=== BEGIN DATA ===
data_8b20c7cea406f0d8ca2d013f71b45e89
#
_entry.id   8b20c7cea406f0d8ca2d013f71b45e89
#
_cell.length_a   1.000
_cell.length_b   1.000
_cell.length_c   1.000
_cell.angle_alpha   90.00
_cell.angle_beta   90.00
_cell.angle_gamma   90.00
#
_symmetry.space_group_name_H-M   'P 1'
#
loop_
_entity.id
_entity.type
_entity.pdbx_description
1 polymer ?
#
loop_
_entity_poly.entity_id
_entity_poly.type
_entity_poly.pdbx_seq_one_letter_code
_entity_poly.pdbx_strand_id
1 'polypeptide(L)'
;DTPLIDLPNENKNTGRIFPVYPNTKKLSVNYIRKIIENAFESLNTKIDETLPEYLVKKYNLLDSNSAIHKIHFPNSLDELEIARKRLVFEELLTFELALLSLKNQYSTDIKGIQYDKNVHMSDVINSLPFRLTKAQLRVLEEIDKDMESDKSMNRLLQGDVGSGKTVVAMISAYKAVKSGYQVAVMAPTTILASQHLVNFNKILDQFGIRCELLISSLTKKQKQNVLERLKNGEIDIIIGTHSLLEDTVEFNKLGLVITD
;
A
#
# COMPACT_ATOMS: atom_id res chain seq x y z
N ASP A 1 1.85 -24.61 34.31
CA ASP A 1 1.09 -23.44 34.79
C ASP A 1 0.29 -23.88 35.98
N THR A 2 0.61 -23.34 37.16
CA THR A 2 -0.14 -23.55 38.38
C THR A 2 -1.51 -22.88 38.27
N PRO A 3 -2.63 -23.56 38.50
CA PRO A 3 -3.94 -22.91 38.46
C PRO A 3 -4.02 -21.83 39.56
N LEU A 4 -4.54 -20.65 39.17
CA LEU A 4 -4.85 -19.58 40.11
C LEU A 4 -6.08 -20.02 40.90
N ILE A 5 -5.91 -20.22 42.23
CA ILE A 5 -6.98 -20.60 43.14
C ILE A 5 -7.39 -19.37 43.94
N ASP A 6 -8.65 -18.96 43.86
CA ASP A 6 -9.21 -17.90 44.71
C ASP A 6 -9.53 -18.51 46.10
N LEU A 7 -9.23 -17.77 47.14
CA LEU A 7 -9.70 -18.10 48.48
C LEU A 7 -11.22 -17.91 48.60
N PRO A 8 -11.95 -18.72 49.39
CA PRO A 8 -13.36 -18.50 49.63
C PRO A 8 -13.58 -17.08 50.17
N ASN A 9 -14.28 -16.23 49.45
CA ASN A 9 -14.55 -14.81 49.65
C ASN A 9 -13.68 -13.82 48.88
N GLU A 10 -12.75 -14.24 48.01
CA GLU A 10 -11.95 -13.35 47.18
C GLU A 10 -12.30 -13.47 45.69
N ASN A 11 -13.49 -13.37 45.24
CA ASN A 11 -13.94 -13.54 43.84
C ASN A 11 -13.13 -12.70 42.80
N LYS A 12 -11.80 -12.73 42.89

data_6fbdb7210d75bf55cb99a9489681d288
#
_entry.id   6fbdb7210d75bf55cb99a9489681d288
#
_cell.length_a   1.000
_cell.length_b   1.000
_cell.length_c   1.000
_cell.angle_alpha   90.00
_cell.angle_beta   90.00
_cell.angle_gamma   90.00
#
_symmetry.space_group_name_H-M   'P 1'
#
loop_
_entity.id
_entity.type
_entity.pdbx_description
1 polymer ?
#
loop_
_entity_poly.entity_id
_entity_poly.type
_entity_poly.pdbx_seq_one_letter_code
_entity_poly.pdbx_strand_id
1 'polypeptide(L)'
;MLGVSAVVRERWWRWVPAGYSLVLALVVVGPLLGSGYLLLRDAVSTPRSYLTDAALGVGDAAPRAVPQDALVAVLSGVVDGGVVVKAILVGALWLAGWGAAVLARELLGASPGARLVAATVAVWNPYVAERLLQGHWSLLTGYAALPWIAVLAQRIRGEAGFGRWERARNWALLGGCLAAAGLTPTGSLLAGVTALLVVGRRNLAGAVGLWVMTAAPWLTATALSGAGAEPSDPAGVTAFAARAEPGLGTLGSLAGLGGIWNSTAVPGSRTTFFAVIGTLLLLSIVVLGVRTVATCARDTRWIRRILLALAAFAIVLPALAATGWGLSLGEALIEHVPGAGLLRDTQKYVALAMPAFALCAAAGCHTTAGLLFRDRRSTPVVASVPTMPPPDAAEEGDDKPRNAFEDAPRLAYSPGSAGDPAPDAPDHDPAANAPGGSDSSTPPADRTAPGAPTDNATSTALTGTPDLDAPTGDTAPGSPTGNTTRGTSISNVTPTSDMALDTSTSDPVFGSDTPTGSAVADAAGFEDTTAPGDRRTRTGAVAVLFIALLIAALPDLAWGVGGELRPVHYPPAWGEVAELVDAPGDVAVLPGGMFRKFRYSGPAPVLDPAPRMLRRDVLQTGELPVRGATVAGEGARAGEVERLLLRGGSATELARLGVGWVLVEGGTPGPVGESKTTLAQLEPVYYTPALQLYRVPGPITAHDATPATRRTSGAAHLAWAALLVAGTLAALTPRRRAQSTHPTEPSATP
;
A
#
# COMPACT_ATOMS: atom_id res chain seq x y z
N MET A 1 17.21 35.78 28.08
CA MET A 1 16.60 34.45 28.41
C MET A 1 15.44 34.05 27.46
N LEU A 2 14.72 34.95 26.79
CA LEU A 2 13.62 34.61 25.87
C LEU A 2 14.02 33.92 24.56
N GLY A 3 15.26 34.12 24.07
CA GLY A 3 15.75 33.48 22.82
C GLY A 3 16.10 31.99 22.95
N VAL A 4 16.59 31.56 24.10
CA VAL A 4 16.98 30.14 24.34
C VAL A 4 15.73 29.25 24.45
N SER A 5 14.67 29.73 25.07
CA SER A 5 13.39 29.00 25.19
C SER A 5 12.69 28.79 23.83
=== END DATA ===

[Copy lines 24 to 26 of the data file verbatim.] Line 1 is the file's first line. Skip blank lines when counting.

_entity_poly.pdbx_strand_id
1 'polypeptide(L)'
;DTPLIDLPNENKNTGRIFPVYPNTKKLSVNYIRKIIENAFESLNTKIDETLPEYLVKKYNLLDSNSAIHKIHFPNSLDELEIARKRLVFEELLTFELALLSLKNQYSTDIKGIQYDKNVHMSDVINSLPFRLTKAQLRVLEEIDKDMESDKSMNRLLQGDVGSGKTVVAMISAYKAVKSGYQVAVMAPTTILASQHLVNFNKILDQFGIRCELLISSLTKKQKQNVLERLKNGEIDIIIGTHSLLEDTVEFNKLGLVITD